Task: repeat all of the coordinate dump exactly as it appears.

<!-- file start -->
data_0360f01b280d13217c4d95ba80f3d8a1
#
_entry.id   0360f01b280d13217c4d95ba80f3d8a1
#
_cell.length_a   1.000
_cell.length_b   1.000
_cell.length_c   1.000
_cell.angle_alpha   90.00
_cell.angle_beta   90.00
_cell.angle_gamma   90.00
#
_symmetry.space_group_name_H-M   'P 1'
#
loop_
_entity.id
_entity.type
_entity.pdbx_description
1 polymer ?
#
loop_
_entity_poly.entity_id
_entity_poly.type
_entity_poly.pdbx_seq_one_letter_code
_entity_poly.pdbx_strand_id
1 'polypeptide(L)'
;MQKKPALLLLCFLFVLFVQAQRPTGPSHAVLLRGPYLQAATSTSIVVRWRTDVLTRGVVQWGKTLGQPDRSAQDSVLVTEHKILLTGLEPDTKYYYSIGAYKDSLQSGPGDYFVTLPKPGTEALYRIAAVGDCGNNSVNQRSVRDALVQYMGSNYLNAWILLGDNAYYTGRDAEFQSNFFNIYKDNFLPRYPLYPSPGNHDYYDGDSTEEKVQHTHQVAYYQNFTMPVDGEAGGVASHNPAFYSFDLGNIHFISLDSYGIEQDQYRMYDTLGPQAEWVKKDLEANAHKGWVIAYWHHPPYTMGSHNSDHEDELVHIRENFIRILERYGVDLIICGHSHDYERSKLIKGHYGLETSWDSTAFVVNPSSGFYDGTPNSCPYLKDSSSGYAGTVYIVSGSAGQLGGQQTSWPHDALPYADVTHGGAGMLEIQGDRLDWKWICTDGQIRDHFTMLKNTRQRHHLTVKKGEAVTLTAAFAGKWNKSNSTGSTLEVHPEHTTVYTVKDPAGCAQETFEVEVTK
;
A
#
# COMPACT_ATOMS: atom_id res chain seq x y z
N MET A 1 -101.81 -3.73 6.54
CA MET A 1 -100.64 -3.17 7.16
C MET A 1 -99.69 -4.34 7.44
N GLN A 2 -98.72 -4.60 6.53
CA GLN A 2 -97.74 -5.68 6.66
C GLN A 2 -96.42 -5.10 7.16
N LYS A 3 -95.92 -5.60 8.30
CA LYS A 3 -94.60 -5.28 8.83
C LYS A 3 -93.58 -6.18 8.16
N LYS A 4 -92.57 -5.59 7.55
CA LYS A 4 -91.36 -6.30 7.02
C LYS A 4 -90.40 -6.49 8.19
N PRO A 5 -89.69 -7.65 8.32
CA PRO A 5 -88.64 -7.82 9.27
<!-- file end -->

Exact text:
data_0360f01b280d13217c4d95ba80f3d8a1
#
_entry.id   0360f01b280d13217c4d95ba80f3d8a1
#
_cell.length_a   1.000
_cell.length_b   1.000
_cell.length_c   1.000
_cell.angle_alpha   90.00
_cell.angle_beta   90.00
_cell.angle_gamma   90.00
#
_symmetry.space_group_name_H-M   'P 1'
#
loop_
_entity.id
_entity.type
_entity.pdbx_description
1 polymer ?
#
loop_
_entity_poly.entity_id
_entity_poly.type
_entity_poly.pdbx_seq_one_letter_code
_entity_poly.pdbx_strand_id
1 'polypeptide(L)'
;MQKKPALLLLCFLFVLFVQAQRPTGPSHAVLLRGPYLQAATSTSIVVRWRTDVLTRGVVQWGKTLGQPDRSAQDSVLVTEHKILLTGLEPDTKYYYSIGAYKDSLQSGPGDYFVTLPKPGTEALYRIAAVGDCGNNSVNQRSVRDALVQYMGSNYLNAWILLGDNAYYTGRDAEFQSNFFNIYKDNFLPRYPLYPSPGNHDYYDGDSTEEKVQHTHQVAYYQNFTMPVDGEAGGVASHNPAFYSFDLGNIHFISLDSYGIEQDQYRMYDTLGPQAEWVKKDLEANAHKGWVIAYWHHPPYTMGSHNSDHEDELVHIRENFIRILERYGVDLIICGHSHDYERSKLIKGHYGLETSWDSTAFVVNPSSGFYDGTPNSCPYLKDSSSGYAGTVYIVSGSAGQLGGQQTSWPHDALPYADVTHGGAGMLEIQGDRLDWKWICTDGQIRDHFTMLKNTRQRHHLTVKKGEAVTLTAAFAGKWNKSNSTGSTLEVHPEHTTVYTVKDPAGCAQETFEVEVTK
;
A
#
# COMPACT_ATOMS: atom_id res chain seq x y z
N MET A 1 -101.81 -3.73 6.54
CA MET A 1 -100.64 -3.17 7.16
C MET A 1 -99.69 -4.34 7.44
N GLN A 2 -98.72 -4.60 6.53
CA GLN A 2 -97.74 -5.68 6.66
C GLN A 2 -96.42 -5.10 7.16
N LYS A 3 -95.92 -5.60 8.30
CA LYS A 3 -94.60 -5.28 8.83
C LYS A 3 -93.58 -6.18 8.16
N LYS A 4 -92.57 -5.59 7.55
CA LYS A 4 -91.36 -6.30 7.02
C LYS A 4 -90.40 -6.49 8.19
N PRO A 5 -89.69 -7.65 8.32
CA PRO A 5 -88.64 -7.82 9.27